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Muscle is one of the primary tissue types.
Skeletal muscle perform six major functions.
Skeletal muscle produces skeletal movement by
contracting and pulling on the bones of the skeleton.
Skeletal muscles maintain posture and body position by
maintaining tension, thereby allowing you to hold your head
while sitting and reading a book or balancing your body
when you walk or stand.
Skeletal muscles support soft tissues, such as abdominal
muscles and pelvic floor muscles, supporting the organs
of the abdominal-pelvic cavity.
Skeletal muscles guard entrances and exits by
surrounding the openings of the
digestive and urinary tracts.
Skeletal muscles maintain body temperature by releasing heat
when they are working.
And finally, skeletal muscles can store nutrient reserves
because the protein in muscles can be broken down into amino
acids, which can then be used to produce energy.
Each muscle is composed of muscle cells
called muscle fibers.
These muscle fibers are contained in
bundles called fascicles.
Muscles have connective tissue that's associated with the
entire muscle, with the fascicle or muscle bundle, and
with the individual muscle fiber.
Epimysium is a dense layer of collagen fibers that surrounds
the entire muscle.
It separates the muscle from nearby tissues and organs.
The perimysium divides the skeletal muscle into a series
of compartments.
Each compartment contains a muscle fascicle.
The perimysium contains blood vessels and nerves.
Within each fascicle, the endomysium is more delicate
and surrounds each individual muscle fiber.
The endomysium contains capillary blood vessels, nerve
fibers, and myosatellite cells, which are stem cells,
that help to repair damaged muscle tissue.
The collagen fibers of the epimysium, the perimysium and
the endomysium come together to form either a bundle, known
as the tendon, or a broad sheet, called an aponeurosis.
Tendons and aponeuroses usually attach skeletal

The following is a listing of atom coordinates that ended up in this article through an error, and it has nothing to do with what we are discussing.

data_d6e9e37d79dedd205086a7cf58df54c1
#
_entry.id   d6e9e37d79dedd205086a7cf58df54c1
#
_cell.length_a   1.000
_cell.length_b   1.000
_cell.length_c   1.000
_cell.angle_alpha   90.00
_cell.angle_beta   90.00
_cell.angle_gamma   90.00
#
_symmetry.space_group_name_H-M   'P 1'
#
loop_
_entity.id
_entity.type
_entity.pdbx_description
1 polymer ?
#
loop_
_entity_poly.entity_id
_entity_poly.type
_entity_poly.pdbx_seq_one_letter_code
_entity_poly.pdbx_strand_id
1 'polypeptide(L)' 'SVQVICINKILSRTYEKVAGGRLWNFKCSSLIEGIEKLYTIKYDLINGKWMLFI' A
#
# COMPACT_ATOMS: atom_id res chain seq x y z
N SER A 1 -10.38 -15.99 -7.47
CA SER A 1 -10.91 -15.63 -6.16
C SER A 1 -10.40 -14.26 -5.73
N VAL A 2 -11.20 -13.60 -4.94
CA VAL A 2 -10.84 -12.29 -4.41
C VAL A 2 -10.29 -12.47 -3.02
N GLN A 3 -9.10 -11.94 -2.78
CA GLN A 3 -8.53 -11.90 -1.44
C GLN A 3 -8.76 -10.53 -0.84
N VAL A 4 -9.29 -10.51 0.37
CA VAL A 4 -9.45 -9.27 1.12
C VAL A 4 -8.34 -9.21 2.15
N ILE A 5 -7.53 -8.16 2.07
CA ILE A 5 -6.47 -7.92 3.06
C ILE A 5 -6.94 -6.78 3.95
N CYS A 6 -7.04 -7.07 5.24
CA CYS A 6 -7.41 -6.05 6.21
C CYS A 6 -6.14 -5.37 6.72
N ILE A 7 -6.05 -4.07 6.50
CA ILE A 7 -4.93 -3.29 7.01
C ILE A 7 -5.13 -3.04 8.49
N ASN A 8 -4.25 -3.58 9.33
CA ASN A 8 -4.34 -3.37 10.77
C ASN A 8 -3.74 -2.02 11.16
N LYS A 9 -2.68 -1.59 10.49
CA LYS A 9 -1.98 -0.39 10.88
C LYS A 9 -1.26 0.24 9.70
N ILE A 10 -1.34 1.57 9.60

muscles to bones.
Skeletal muscle cells or fibers are very different from
the typical cells we've seen so far.
One obvious difference is that these skeletal muscle fibers
are much larger than other cells.
A muscle fiber from the thigh muscle could have a length up
to 12 inches.
A second difference is that skeletal muscle contains
hundreds of nuclei just internal to the cell membrane.
These nuclei are needed to produce enzymes and structural
proteins that are required for normal muscle contractions.
The cell membrane of a muscle fiber is known as the
sarcolemma and the cytoplasm is known as the sarcoplasm.
Inside each muscle fiber are hundreds to thousands of
structures called myofibrils.
These structures are cylindrical in shape.
They can actively shorten in shape and are responsible for
skeletal muscle fiber contraction.
Myofibrils consist of protein filaments called myofilaments.
These myofilaments are either thin filaments composed
primarily of actin or thick filaments composed
primarily of myosin.
The Myofibrils are anchored to each end of the muscle fiber,
which is connected to its tendon.
As a result, when the myofibrils contract, the
entire cell shortens and pulls on the tendon.
Transverse tubules or T-tubules are narrow tubes
that are continuous with the sarcolemma and extend deep
into the sarcoplasm.
They are filled with extra cellular fluid and form
passageways through the muscle fiber, like a network of